Let $\vec{x} \in \mathbb{R}^n$ be a fixed vector and suppose that we are given an isotropic random vector $\vec{a} = (a_1, \dots, a_n)^T$ in $\mathbb{R}^n$ (i.e., the covariance matrix of $\vec{a}$ is the identity matrix).

Are there some general conditions on $\vec x$ and the distribution of $\vec a$ such that the following holds? There exist a (non-linear) mapping $P: \mathbb{R}^n \to \mathbb{R}^n$, depending on $\vec{x}$, statisfying the following two properties:

- The entries of $P(\vec a)$ and $\langle \vec a, \vec x\rangle$ are independent.
- The range of $Q := Id - P$ is one-dimensional, i.e., there exists some $\vec{x}' \in \mathbb{R}^n$ with $range(Q) \subset span\{\vec x'\}$.

**Edit:** One specification that I am particularly interested in looks as follows: Assume that the entries of $\vec a$ are deformed Gaussians, i.e., $a_i = F(g_i)$ with $g_i \sim N(0,1)$ i.i.d. and $F$ continuous and invertible.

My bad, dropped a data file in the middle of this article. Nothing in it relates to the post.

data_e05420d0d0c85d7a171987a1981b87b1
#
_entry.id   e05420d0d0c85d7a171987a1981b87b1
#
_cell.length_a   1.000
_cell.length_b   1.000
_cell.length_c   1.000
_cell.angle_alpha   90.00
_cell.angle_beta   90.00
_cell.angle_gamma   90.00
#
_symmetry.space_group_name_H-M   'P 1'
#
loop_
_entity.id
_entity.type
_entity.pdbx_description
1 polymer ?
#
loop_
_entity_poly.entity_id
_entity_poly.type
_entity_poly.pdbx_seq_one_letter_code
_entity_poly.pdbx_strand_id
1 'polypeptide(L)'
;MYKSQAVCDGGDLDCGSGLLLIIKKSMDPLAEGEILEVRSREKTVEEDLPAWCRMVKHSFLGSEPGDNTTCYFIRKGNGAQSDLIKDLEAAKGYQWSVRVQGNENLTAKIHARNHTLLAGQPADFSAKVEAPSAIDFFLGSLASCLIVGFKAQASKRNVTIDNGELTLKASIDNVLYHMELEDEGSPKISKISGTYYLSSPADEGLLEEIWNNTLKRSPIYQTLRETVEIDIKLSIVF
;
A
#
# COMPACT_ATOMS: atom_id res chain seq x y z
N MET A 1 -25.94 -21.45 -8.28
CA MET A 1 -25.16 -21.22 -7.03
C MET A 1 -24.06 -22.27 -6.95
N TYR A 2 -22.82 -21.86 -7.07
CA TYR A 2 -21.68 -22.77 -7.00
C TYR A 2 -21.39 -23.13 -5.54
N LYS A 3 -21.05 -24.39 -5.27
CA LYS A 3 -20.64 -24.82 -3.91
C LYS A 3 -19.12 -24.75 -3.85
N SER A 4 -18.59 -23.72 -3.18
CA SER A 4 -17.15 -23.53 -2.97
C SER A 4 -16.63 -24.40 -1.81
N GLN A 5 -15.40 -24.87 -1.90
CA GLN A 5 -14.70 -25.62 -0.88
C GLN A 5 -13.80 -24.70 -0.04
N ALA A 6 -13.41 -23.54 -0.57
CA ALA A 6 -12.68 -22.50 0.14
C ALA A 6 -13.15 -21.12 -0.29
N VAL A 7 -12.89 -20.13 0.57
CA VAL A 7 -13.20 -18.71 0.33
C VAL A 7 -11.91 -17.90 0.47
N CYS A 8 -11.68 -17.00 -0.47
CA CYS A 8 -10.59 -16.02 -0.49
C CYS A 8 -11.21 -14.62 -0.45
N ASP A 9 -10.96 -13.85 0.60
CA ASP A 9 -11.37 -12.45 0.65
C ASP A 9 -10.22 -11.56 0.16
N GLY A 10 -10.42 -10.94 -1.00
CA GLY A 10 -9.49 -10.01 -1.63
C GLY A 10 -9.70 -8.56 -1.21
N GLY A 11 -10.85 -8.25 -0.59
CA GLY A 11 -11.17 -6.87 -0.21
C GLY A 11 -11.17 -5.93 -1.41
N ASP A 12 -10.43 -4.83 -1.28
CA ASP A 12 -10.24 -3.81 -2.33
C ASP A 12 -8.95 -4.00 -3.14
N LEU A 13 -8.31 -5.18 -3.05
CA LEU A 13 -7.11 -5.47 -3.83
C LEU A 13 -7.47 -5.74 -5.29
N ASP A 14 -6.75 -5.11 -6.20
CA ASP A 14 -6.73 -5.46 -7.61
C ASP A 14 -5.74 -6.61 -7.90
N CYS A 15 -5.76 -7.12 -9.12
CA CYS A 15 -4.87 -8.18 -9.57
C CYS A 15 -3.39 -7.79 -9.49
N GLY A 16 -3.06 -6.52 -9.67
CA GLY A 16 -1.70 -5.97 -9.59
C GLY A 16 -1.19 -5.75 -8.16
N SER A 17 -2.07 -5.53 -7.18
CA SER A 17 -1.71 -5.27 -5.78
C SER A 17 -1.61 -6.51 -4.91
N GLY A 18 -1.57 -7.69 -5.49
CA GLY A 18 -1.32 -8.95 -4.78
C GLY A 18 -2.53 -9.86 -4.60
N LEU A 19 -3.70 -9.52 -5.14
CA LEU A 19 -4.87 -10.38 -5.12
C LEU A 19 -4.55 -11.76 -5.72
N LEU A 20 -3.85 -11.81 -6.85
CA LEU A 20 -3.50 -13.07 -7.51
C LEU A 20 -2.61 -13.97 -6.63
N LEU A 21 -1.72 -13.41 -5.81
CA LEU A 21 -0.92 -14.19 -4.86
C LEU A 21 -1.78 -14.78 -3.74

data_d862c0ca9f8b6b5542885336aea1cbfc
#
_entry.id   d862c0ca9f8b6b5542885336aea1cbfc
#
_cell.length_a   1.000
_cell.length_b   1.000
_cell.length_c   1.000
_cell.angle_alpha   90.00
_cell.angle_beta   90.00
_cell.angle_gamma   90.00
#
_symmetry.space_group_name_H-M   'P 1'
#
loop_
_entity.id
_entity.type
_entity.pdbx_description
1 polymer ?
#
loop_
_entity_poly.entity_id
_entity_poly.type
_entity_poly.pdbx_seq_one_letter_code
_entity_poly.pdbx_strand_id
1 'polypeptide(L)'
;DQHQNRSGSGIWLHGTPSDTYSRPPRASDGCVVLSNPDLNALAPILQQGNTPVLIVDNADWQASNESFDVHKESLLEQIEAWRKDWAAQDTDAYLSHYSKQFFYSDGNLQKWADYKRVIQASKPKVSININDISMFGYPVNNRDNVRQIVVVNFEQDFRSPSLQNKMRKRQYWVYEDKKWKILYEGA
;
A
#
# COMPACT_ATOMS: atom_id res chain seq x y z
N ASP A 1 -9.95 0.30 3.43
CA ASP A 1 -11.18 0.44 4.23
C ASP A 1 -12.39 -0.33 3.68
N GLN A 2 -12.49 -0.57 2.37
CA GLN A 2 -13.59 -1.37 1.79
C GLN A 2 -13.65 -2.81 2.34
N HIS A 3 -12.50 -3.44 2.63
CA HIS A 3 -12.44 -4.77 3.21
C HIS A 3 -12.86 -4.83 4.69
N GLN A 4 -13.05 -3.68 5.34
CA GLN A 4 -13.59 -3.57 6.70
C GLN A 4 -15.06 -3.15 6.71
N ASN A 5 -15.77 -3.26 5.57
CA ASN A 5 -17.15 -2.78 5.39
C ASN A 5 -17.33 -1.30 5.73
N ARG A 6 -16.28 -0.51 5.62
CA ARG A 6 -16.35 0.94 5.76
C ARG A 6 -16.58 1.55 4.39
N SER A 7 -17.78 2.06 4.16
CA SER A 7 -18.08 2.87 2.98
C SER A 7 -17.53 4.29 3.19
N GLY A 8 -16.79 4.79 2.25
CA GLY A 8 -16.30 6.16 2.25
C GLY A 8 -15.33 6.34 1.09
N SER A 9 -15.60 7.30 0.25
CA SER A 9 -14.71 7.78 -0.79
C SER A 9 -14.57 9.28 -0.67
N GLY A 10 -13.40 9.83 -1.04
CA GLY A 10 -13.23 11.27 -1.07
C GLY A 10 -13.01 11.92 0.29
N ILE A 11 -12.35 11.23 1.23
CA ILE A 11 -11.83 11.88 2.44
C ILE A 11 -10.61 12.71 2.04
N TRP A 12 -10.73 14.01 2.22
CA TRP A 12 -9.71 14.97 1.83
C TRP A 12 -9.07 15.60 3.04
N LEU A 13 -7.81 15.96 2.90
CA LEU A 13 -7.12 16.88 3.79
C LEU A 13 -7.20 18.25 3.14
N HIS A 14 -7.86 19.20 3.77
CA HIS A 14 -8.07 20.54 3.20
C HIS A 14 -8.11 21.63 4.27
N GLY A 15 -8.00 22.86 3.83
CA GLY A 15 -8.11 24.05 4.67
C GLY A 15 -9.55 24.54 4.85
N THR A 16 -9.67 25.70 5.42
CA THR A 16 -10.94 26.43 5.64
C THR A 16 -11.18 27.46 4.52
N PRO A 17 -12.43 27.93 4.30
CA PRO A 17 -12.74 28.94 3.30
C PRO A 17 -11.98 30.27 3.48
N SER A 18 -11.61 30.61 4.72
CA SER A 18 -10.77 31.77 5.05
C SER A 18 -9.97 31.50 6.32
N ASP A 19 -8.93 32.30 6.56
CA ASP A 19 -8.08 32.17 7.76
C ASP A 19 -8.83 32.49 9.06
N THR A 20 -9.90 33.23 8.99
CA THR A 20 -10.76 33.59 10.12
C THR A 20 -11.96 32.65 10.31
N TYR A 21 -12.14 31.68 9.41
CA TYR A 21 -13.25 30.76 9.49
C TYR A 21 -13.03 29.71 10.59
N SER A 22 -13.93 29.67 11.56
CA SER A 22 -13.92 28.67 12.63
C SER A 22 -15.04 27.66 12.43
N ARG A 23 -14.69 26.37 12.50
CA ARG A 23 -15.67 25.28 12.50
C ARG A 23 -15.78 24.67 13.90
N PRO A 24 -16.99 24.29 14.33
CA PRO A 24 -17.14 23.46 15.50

My intention is to generalize the well-known special case of independent Gaussians, $a_i \sim N(0,1)$, where one can simply choose $P$ to be the orthogonal projection onto $\{\vec x\}^\perp$ and $\vec x' = \vec x$. This works due to the rotation invariance of isotropic Gaussian random vectors and I wonder to what extend this can be relaxed.